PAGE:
President Donald Trump plans to nominate Democrat Jessica Rosenworcel for another term on the Federal Communications Commission.
Rosenworcel had to leave the commission at the end of 2016 when the Republican-led US Senate refused to reconfirm her for a second five-year term. The departure of Rosenworcel and former Chairman Tom Wheeler left the FCC with just three out of the typical five members, with Republicans holding a 2-1 majority. Republican senators didn’t want Rosenworcel to stay on the FCC at the time because it would have resulted in a 2-2 deadlock. Commissioners are nominated by the president and confirmed by the Senate. But no party can have more than a one-vote majority, so Trump has to nominate a Democrat and a Republican to fill the empty seats. When a president needs to nominate a commissioner from the opposing party, he takes suggestions from the opposing party’s leadership. Senate Democrats backed Rosenworcel for a return to the FCC, so Trump appears to be following longstanding tradition by nominating her.
In a party-line 50-48 vote Thursday, senators approved a resolution to undo sweeping privacy rules adopted by the Obama-era Federal Communications Commission. If it becomes law, it would also prevent the FCC from setting similar rules again.
The rules have not gone into effect, however ISPs must tell consumers what information is being collected and how it is being used or shared. The rules require ISPs in some cases to get users’ explicit consent, for example to sell information such as geo location or browsing history for advertising.
Republicans in Congress and at the FCC have objected to these rules, passed by the Democratic majority at the FCC in October. They have argued with major cable and telcom companies,that the rules put ISPs on unequal footing with other major data-collecting companies like Google or Facebook, which are overseen instead by the Federal Trade Commission.
Mayor Bill de Blasio has released the latest designs for the Union Square Tech Hub, a $250 million project that aims to “create a central convening point for technology training and networking” as the Big Apple tumbles into the increasingly digital future. Some say the 14th street’s new tech tower looks like what would happen if you asked Ikea to build a white-collar prison.
According to the mayor’s office, the hub—also known as 14th @ Irving (its cross streets)—“will generate 600 good paying jobs, and serve as a new home for Civic Hall that will include a digital job training facility for all New Yorkers.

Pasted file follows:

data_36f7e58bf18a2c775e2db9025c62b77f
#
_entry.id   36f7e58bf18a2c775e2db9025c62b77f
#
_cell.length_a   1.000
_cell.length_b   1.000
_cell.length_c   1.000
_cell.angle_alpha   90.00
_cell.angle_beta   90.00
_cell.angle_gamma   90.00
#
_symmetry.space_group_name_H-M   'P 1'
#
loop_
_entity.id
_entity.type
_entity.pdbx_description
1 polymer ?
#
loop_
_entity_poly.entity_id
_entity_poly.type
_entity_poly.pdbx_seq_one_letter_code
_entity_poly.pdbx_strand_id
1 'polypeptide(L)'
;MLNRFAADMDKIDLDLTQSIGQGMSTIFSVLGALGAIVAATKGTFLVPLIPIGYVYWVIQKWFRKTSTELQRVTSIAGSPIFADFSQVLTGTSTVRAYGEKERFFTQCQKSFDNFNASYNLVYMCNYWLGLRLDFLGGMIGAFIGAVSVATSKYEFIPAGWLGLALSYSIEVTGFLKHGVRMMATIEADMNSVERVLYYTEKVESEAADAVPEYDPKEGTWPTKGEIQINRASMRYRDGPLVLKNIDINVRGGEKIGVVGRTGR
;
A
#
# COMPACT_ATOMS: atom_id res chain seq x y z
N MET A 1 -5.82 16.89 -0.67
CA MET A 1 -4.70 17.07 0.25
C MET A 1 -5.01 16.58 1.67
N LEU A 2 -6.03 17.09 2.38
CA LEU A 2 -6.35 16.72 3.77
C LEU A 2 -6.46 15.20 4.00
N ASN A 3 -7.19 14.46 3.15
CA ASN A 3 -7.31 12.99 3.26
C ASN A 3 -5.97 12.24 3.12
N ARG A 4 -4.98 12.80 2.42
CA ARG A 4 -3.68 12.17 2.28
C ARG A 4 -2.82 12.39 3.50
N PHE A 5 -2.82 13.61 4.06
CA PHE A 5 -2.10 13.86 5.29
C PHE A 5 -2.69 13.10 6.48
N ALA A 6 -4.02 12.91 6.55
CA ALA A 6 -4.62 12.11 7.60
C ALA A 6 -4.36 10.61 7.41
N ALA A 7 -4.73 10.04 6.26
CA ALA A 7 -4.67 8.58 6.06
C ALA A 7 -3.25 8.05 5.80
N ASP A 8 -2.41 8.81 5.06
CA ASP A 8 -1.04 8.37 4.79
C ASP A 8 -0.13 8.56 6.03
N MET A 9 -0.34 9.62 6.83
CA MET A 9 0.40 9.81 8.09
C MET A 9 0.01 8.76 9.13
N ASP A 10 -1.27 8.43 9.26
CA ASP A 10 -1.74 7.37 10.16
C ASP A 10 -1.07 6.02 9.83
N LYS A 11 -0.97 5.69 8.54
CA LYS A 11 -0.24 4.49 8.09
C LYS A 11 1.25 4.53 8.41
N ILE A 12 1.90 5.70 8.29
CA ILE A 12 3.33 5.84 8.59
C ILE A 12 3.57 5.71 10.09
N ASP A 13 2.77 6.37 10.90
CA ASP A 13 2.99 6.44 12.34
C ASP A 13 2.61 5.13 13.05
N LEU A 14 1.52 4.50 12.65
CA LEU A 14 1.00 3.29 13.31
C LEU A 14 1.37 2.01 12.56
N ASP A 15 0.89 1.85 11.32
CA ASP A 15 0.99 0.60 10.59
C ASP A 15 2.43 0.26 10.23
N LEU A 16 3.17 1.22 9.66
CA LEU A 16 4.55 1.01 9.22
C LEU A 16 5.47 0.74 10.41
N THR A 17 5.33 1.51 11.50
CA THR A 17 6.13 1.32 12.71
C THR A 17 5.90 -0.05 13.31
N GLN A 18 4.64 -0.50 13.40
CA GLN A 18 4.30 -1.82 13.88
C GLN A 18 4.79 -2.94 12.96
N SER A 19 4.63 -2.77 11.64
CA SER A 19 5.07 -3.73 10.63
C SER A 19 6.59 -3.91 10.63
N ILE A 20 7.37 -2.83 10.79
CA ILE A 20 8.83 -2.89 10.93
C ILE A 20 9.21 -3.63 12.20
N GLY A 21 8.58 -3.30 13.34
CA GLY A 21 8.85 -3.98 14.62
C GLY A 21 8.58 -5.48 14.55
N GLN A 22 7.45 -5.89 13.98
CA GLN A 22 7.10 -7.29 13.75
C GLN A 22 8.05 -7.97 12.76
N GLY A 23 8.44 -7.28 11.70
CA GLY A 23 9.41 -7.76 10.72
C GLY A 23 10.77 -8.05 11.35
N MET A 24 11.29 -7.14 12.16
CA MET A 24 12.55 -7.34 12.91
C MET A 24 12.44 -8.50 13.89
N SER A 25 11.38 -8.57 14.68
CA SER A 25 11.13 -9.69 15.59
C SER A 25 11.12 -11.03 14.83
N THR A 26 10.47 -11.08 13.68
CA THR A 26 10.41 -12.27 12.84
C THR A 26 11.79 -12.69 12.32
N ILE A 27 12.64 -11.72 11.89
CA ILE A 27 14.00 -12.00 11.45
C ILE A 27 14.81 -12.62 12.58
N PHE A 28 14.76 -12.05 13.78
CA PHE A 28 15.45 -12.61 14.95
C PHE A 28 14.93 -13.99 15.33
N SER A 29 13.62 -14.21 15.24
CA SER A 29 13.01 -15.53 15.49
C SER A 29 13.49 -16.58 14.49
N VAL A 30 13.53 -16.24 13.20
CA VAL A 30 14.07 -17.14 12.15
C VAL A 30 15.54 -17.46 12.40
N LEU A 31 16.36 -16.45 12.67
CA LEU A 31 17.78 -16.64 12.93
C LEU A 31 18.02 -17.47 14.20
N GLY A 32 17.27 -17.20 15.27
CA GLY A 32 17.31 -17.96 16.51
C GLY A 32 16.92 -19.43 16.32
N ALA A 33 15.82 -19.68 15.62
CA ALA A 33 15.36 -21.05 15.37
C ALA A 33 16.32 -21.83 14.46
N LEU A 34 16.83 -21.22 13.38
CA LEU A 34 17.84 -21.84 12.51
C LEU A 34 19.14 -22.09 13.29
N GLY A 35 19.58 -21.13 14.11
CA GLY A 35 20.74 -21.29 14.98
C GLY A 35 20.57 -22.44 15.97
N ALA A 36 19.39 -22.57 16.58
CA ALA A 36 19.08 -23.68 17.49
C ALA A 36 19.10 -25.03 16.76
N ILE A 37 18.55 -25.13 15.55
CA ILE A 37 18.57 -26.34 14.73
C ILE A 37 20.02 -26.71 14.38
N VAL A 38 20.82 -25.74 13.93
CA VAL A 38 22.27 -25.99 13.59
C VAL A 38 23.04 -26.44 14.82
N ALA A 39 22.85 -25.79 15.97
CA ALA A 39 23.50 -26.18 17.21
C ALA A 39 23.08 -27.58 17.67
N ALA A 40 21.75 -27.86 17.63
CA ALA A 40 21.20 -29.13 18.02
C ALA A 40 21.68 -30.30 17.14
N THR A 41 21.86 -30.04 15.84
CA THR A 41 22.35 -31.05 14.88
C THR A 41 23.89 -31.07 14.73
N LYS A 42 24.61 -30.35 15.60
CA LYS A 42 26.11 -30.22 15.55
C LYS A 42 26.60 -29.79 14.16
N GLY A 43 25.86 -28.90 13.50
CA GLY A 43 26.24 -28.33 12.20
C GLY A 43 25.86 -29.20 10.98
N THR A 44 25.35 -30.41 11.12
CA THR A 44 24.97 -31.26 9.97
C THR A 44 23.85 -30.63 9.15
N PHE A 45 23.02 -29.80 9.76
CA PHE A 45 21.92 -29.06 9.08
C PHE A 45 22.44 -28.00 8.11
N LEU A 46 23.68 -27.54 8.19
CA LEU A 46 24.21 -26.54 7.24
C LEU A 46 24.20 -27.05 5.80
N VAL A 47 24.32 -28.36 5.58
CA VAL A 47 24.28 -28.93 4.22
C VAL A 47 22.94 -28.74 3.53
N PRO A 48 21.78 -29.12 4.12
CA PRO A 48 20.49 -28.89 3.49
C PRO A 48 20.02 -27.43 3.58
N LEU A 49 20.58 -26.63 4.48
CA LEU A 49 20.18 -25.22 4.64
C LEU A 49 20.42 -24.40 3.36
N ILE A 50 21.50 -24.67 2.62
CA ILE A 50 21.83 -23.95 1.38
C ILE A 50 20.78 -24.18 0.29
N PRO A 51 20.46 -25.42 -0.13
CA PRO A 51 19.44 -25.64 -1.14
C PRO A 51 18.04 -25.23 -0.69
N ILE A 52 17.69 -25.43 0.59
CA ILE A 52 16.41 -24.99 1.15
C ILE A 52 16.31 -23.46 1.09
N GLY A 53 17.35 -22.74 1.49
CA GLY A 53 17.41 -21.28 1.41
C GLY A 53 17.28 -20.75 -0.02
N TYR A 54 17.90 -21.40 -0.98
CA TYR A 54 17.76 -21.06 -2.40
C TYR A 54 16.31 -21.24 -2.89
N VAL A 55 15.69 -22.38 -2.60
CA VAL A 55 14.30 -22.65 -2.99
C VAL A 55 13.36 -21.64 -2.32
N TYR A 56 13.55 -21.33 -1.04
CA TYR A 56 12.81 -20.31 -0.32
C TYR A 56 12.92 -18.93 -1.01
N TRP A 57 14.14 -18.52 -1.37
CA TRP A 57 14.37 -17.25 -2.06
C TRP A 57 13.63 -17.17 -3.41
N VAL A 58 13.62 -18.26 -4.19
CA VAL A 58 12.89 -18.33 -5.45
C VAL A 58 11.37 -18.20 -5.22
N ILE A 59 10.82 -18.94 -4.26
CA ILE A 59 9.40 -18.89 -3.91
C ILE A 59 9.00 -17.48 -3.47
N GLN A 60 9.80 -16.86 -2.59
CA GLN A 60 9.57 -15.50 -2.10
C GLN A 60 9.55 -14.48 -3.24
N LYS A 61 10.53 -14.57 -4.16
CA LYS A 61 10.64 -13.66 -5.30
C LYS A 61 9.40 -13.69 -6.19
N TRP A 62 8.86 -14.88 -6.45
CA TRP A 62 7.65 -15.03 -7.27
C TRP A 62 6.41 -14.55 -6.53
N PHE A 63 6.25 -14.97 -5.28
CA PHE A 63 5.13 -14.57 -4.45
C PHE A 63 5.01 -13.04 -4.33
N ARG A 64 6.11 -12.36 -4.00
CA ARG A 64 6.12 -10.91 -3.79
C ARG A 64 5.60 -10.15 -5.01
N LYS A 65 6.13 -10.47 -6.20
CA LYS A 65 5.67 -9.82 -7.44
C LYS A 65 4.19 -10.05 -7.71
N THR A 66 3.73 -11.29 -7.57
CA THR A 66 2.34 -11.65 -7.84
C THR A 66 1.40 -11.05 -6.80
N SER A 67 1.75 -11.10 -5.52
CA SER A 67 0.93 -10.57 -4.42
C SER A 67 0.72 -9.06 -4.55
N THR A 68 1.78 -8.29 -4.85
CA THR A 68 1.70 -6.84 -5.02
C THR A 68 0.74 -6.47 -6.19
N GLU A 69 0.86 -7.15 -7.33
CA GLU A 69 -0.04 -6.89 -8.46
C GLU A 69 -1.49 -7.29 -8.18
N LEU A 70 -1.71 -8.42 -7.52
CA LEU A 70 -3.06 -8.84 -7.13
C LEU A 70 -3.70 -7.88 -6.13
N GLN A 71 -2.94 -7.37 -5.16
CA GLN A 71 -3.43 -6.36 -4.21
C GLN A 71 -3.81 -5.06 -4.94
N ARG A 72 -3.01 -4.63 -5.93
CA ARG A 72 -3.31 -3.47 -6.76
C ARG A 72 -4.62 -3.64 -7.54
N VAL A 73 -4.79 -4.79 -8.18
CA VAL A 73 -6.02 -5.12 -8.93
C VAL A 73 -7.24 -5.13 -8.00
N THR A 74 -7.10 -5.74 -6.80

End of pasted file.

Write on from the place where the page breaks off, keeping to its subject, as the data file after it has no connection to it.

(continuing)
The tech Hub aka broken Rubik’s cube will be erected in the heart of New York City’s Union Square, which in recent years has become home to Best Buy, Whole Foods, Forever 21, and Sephora.
The Tech Hub is seen as a symbol of the direction that New York has been heading in for a long time.
The Wi-Fi-connected My Friend Cayla doll could be used by hackers to spy on children, so has been banned in Germany with parents advised to destroy the to ( Genesis )
A German watchdog is warning parents about the possible breach of their child’s privacy for those who play with the Wi-Fi-connected smart doll, My Friend Cayla.
They advise parents to destroy the doll
The Federal Network Agency, an official telecommunications watchdog in Germany known as Bundesnetzagentur, issued a warning on Friday about the smart doll, revealing that hackers can listen in and even talk to the child through the toy’s insecure Bluetooth connection.
The Cayla doll has been removed from the market and banned, marked as an illegal “concealed transmitting espionage device.” The doll had to be pulled from shelves because according to German law, it is illegal to sell a banned surveillance device.
The same law says also makes it illegal to possess a surveillance device, with those breaking this law risking serving up to two years in jail.
But households who purchased the doll won’t be penalized for having the now illegal device. Instead, the German watchdog is advising parents to destroy it.
Manufactured by Genesis Toys, My Friend Cayla is the interactive toy that can talk and play games with the child. The Wi-Fi-enabled doll connects to the Internet via Bluetooth to be able to answer question asked by the child, responding via microphone.